Here are the components to the refurbished electrical
system. During the Winter of 2002-03, I began a major electrical
renovation and upgrade. My goal was to bring the system up to ABYA
standards. SP is setup for extensive cruising, but like all older vessels,
the electrical system is layered with old wiring and many original
components are ready for replacement. (Click pictures for
a larger view.)
I settled on
included a new Newmar galvanic isolator; new Blue Sea AC and
DC panels (the
original Mariner panel was combined); a new Freedom Marine 2500 watt
inverter/charger; a new Xantrex LINK 1000 inverter controller/battery monitor;
and a new
Blue Sea battery switch with house bank, starting, and combiner switches.
The system already includes a a recent Leece-Neville 95 amp alternator; a
Interface In-Charge regulator; an Air Marine wind generator; a
high cranking starter battery; and four 6 volt Trojan golf cart
batteries for the house bank.
Spring 2003: the new electrical installation is 95% complete.
is the new 120 volts BlueSea AC panel (8074) and Xantrex Link 1000.
The AC panel has:
- One double-pole 30 Amp AC main circuit breaker
- Five 15 Amp circuit breakers
- Three blank positions
- 0-50 Ampere ammeter with remote sensing coil
- 0-150 Volt AC Voltimeter
- Label Backlight System
|The Link 1000 provides complete remote control for the
2500 watt inverter/130 Amp charger. It also provides extensive monitoring functions
for the battery system.
|Here is the new Blue Sea DC panel (8264). It features:
- 24 circuit breaker positions
- Fifteen 15 Amp breakers installed
- All positive, negative and grounding buses installed, fully
- Label Backlight System -- This is a great help at night. The
top left switch turns on the backlighting as well as red
courtesy lights throughout the saloon.
||All wiring was run to a buss behind the panel including older
wires from cabin lights as well as new DC wiring. Spare buss
positions allow easy wiring of new circuit breakers as needed.
|An Incharge Heart Interface regulator had come
with the boat but was not hooked up since the existing alternator
had its own built in regulator. We detached the built in regulator
and wired in the Heart (remounted above icebox next to steps)
to give us smart charging under power. This worked for a while, but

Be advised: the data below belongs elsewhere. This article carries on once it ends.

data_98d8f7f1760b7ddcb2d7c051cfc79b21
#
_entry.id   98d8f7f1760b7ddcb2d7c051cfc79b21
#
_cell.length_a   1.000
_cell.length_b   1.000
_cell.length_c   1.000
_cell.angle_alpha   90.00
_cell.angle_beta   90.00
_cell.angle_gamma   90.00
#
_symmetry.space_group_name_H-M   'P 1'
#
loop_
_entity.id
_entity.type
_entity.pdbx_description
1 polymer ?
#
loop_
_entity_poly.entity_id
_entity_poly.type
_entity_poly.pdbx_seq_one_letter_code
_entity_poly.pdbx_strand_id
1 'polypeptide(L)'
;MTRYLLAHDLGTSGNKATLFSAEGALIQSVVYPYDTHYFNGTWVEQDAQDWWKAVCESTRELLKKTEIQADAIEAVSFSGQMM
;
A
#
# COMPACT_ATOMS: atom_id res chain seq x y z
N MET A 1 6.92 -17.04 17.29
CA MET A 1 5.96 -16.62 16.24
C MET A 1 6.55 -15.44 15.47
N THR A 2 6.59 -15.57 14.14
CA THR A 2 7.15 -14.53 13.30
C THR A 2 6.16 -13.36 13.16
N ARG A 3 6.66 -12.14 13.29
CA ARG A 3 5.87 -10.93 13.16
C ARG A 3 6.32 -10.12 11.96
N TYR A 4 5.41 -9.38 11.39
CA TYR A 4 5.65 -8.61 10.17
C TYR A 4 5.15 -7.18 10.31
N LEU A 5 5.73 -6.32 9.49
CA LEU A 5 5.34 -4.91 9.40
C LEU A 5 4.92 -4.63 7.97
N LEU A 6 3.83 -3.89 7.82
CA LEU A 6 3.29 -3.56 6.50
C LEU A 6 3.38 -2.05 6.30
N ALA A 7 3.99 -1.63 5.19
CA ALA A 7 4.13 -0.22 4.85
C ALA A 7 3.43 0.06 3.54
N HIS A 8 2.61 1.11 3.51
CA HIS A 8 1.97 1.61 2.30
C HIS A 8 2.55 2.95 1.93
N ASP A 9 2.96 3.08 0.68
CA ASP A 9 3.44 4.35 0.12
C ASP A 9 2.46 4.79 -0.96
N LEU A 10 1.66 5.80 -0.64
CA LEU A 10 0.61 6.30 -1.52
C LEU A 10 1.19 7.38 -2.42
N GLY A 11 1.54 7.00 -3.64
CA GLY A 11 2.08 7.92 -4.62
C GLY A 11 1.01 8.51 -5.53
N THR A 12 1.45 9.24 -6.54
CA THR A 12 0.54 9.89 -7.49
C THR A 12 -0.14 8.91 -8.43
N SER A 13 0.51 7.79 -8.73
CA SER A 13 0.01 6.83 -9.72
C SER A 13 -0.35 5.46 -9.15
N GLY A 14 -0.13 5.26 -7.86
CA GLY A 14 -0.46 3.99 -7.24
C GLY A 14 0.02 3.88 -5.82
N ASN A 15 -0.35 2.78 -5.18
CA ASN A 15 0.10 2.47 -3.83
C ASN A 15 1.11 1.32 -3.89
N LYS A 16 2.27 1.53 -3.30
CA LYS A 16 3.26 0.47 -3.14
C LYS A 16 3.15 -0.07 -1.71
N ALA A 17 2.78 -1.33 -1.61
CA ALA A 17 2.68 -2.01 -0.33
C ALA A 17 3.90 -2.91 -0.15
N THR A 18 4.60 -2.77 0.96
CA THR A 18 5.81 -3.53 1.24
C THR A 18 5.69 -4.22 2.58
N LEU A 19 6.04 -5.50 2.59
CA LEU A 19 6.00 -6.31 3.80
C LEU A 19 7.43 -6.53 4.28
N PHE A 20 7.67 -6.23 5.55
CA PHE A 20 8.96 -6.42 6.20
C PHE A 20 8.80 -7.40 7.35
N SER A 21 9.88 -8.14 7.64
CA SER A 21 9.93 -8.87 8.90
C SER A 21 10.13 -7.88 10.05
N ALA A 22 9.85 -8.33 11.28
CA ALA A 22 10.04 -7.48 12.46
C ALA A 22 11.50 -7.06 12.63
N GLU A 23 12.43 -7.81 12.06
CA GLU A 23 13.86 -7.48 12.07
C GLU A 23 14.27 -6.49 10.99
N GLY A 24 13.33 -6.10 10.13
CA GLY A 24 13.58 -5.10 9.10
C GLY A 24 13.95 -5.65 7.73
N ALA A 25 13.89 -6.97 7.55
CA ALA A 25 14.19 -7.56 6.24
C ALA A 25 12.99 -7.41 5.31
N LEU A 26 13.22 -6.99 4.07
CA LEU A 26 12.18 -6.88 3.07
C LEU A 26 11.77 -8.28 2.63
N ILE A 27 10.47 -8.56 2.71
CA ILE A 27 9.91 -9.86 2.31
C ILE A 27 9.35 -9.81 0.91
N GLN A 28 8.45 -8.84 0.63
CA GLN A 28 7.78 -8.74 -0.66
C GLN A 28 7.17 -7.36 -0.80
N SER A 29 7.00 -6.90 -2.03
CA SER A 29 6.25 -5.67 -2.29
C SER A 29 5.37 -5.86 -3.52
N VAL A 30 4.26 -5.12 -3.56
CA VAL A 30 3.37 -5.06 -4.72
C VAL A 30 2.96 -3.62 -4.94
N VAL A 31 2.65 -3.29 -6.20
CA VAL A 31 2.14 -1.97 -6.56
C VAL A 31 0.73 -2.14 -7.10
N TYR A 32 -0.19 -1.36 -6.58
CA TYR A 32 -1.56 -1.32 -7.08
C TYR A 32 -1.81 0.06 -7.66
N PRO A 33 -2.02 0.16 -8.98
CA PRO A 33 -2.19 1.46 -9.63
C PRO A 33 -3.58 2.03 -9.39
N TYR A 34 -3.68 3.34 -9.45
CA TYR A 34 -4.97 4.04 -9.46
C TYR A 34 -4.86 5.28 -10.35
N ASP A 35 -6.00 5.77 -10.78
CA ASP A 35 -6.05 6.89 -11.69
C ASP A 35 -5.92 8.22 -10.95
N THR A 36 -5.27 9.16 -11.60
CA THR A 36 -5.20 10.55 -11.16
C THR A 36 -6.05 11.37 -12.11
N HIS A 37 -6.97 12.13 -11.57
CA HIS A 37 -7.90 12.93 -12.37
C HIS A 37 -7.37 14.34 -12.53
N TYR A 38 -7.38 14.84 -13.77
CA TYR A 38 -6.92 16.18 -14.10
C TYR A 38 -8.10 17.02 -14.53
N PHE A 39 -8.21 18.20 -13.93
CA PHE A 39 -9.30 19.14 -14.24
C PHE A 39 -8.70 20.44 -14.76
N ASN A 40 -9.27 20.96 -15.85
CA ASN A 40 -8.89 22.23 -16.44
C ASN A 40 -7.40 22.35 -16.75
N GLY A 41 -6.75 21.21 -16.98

the regulator just wasn't up to it and burned up.
|So I replaced the old unit with a high output "S"
series AMPTECH 125 amp alternator designed to work with the
Heart Interface regulator. This model is able to deliver high output
on a single standard engine belt and pulley. It's specifically made
to charge deep-cycle house battery banks.
Fuses, battery cables and inverter wiring leading into
house battery box.
|Winter 2004: we upgrade the propane control panel.
The Trident Gas Control Panel
next to the Blue Sea Battery Combo Switch installed earlier.
I really like this switch. It isolates the house and starter banks.
You don't have to worry about switching to A or B. Just turn on your
house (toggle switch upper left) and when your ready to start the
diesel, turn on the engine switch (knob switch upper right). If your
starting battery runs low, turn on the combiner (key switch bottom
right) to access both starter and house banks to start the engine.
The LED schematic (lower left) shows which switches are on. The
Trident Gas Control Panel turns the propane solenoid on and off. It
also has a built in circuit breaker and sniffer alarm. See
Propane System Project for
electrician, Andy Fegley (Yacht Electronic Systems) works on rewiring. I
worked as his gofer and tried to learn as much as I could. Note the
inverter mounted in the storage bin behind the port settee. We bolted
the unit to the bulkhead separating the two bins.
DC PANEL & INVERTER PICTURES WILL GO HERE.
||The original Mariner DC/AC panel with 3-position